User Intent For Content Marketing

Back in the day, SEO success was tied directly to a key-word or very short key-phrase. A user would type in a word or two into a search engine query box and they’d receive listings of website pages that matched (according to the search engines algorithm) what the user typed in. That is no longer the case

A few years ago things began to change in the search results. First, users started to use longer phrases when they were trying to get information on a topic. Second, Google started to try and identify what the user’s intent was when they entered the phrase into the query box. Was the user looking to buy something? Or, were they trying to get information about something?

As an example, when a user typed in “running shoes”. Were they looking for running shoes to purchase or were they trying to figure out the different types of running shoes that were on the market. Or, were they trying to compare one type of running shoe against another type of running shoe. Each of these examples would require a different set of search results to give the user what they were looking for.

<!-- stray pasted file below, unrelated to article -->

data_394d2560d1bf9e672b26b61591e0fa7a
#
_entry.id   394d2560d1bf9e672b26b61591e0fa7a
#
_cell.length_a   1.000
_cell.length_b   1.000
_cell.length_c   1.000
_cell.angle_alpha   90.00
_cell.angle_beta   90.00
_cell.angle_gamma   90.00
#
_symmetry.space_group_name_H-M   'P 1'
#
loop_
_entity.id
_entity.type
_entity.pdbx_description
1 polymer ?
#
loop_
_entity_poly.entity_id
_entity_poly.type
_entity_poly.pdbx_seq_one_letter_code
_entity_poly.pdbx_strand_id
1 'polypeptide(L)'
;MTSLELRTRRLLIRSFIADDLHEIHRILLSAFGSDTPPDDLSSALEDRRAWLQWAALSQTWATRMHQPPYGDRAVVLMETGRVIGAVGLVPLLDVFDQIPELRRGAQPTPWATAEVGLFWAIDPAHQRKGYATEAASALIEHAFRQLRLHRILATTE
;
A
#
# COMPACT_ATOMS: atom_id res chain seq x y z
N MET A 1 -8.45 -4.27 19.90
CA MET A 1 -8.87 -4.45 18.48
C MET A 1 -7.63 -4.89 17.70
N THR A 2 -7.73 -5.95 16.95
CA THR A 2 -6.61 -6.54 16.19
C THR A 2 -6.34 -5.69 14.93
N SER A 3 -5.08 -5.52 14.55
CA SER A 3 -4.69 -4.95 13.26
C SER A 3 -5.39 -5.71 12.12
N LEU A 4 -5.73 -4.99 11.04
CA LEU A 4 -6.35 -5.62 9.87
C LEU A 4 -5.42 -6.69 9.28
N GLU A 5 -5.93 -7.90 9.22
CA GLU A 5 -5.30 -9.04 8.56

Today, according to Neil Patel, this user intent is taking the form of 3 categories:

  • Transactional: Someone wants to buy something.
  • Informational: Someone wants to learn something
  • Navigational: Someone is looking for something specific like a company’s website/li>

User Intent & Content Marketing

In the world of digital marketing, literally, everything is content. PPC ads, email, social media, etc. It’s all a form of content marketing. Combine that with the intense focus on personalization and you now have a world that requires all of your content marketing to be highly relevant to the user’s intent. Try sending a coupon to a person whose intent is to learn about your product. Not only will they not find the coupon valuable, they may just delete it.

We’ve been promoting marketing to potential customers based on where they are in the buy cycle (or sales funnel) for quite some time. This is the only way that any business can start to see the real potential that digital marketing has. And, it is the only want that you can positively impact the ROI for your digital marketing.

Start by thinking about your current customers.

  • What questions do they ask you when they are trying to learn?
  • What questions do they ask when they are trying to decide between you and your competitor?
  • What questions do they ask, just before they sign that contract?

Each of these questions represent a different stage in their buying cycle and require a different piece of content. Whether that content is an email, a page on your website, a white paper, or even an ad that they will see.